After some weeks of having to miss it, I made a special effort to get to the Institute of Historical Research’s Earlier Middle Ages Seminar on 2nd March because my occasional collaborator and general knowledge machine Levi Roach was speaking, with the title “Stating the Obvious? Ritual, Assemblies and the Anglo-Saxon State, 871-978”. The general outlines of this have already been described, excellently as always, by Magistra et Mater so if you haven’t seen that yet, go and look – I’ll wait, it’s fine – and then we’ll haggle over some details. If you don’t want to read that for some perverse reason, well, in very brief form this was an attempt to apply the substantial German (and US) scholarship on ritual as a feature of early medieval German kingship and statecraft to Anglo-Saxon England. This has been done before, as Magistra points out, but Levi took us on a slightly different voyage through the evidence for substantially choreographed assemblies, especially coronations, with ritualised elements like receptions of attendees, dinners to which certain people only were invited,1, handing over of regalia and of course the use of unction with holy oil like a priest and general near-deification of the king. It doesn’t even have to be the king: that Bishop Æthelwold mentioned last post is also on record in his Vita, also mentioned there, as settling disputes between noblemen after they commend themselves unto him for a settlement, doing something very like homage to the holy man by way of submission to his judgement. Chris Lewis, whose questions are always interesting, asked if we might not want to think of such rituals even unfolding at household level (an example might be carrying the bride over the threshold, or showing the sheets I suppose, I don’t know when either of those are first recorded but they are such rituals), though of course we hardly have the sources to tackle such questions.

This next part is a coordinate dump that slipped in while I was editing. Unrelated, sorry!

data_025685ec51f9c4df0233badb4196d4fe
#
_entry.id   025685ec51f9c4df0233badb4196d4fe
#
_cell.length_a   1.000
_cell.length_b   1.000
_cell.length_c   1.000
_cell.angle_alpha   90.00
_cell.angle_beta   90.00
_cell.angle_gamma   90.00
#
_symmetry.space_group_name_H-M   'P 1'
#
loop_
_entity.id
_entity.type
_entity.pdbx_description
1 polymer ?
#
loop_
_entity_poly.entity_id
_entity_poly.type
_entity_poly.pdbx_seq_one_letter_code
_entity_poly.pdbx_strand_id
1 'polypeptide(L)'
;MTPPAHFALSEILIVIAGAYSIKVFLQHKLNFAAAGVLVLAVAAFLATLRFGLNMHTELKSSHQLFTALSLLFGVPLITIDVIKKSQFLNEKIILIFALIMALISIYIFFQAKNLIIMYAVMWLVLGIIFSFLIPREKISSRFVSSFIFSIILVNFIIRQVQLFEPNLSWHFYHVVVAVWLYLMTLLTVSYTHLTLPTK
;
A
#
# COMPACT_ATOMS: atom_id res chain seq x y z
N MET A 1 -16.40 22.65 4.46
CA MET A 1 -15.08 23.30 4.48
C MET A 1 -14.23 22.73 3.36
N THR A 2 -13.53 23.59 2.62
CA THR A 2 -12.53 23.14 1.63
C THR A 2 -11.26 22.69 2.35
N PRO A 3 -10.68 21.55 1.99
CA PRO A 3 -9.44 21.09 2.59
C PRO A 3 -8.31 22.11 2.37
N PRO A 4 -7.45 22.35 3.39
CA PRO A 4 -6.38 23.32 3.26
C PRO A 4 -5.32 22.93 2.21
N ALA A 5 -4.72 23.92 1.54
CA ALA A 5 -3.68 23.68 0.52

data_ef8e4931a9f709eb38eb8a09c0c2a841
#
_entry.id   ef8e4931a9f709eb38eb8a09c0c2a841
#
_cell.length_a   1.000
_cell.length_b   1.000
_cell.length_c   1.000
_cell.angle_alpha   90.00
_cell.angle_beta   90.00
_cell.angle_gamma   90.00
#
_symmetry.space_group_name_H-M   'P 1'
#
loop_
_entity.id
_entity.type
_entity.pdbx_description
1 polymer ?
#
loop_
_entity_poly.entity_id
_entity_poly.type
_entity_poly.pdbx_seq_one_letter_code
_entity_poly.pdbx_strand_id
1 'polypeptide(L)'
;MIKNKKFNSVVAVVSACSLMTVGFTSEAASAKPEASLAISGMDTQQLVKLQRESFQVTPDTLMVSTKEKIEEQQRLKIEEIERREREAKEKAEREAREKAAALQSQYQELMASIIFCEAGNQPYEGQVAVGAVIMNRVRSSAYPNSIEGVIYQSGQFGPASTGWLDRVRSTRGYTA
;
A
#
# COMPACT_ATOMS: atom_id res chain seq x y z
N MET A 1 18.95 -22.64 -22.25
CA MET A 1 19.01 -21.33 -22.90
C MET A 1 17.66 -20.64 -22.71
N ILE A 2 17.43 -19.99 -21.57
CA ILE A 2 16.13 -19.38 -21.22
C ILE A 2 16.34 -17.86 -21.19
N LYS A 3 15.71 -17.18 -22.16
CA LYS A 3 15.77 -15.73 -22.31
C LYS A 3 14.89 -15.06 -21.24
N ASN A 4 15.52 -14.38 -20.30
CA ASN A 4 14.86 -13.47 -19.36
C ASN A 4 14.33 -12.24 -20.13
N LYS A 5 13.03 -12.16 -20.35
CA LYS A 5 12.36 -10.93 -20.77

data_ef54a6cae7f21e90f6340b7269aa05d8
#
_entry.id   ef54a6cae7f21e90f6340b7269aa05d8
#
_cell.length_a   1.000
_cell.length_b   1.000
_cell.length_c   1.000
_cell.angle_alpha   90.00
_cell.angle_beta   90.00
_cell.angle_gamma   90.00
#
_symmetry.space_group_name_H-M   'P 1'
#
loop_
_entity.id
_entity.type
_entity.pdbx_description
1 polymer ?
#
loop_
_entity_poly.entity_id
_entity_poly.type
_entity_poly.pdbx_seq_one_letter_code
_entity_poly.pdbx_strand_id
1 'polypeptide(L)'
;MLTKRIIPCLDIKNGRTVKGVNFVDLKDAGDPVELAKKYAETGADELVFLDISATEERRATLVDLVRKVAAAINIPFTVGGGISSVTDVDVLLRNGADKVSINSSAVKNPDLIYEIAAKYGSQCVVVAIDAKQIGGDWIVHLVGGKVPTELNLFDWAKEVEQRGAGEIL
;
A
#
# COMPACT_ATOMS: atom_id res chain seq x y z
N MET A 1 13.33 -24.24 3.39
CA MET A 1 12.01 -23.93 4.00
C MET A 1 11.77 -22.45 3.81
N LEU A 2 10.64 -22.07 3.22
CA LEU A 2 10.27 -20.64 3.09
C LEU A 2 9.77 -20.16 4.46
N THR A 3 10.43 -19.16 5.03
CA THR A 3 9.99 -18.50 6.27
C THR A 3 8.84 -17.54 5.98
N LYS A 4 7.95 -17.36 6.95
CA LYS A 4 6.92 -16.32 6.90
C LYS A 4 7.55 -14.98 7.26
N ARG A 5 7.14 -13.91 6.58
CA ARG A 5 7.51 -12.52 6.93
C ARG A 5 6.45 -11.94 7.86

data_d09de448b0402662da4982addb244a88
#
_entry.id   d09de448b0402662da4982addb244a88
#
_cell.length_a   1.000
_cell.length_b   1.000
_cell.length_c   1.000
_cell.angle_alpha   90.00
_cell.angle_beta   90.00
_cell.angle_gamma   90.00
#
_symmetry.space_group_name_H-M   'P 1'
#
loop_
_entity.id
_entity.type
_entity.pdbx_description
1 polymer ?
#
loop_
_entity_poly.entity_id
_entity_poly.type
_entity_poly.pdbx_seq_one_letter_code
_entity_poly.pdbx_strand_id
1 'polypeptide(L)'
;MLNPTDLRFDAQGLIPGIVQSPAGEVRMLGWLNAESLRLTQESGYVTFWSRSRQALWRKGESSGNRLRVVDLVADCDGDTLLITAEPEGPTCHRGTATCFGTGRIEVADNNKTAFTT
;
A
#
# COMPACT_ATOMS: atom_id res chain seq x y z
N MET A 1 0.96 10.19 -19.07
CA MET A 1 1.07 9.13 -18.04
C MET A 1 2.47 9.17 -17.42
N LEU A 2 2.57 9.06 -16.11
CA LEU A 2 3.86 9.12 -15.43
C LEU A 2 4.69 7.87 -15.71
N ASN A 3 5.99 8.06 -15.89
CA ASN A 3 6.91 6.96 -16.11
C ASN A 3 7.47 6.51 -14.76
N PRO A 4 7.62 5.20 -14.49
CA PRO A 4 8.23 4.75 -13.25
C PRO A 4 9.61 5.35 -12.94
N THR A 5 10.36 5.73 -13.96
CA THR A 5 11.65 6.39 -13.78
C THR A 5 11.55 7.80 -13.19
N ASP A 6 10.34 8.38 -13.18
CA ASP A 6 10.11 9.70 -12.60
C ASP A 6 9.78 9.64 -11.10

It is very hard to deny that the sources we do have, including narratives, liturgical material like the coronation ordines and artworks, all seem to offer pictures of choreographed court and sub-court processes loaded with symbolism, at least.2 But there are three questions it seems fair to ask. One of these is the basic one we should always ask, in the words of journalism: “why is this [so-and-so] lying to me?” Is Byrhtferth of Ramsey confirming that Edgar’s coronation went more or less to the plan of the Second English Ordo or does it just seem that way because that text was most of what he knew about what should have happened? The texts frequently show lots and lots of public emotion, crying and joyful choruses, which obviously serve to show popular consensus; but does that mean there was some, that the sources knew there should have been some or, more subtly, that the people knew there should be some and dutifully provided it. (And if you think this unlikely, consider how many people who don’t otherwise pray say ‘Amen’ at the end of graces before formal dinners or similar religious public moments. They know what’s supposed to go in that space and don’t want to mess things up.)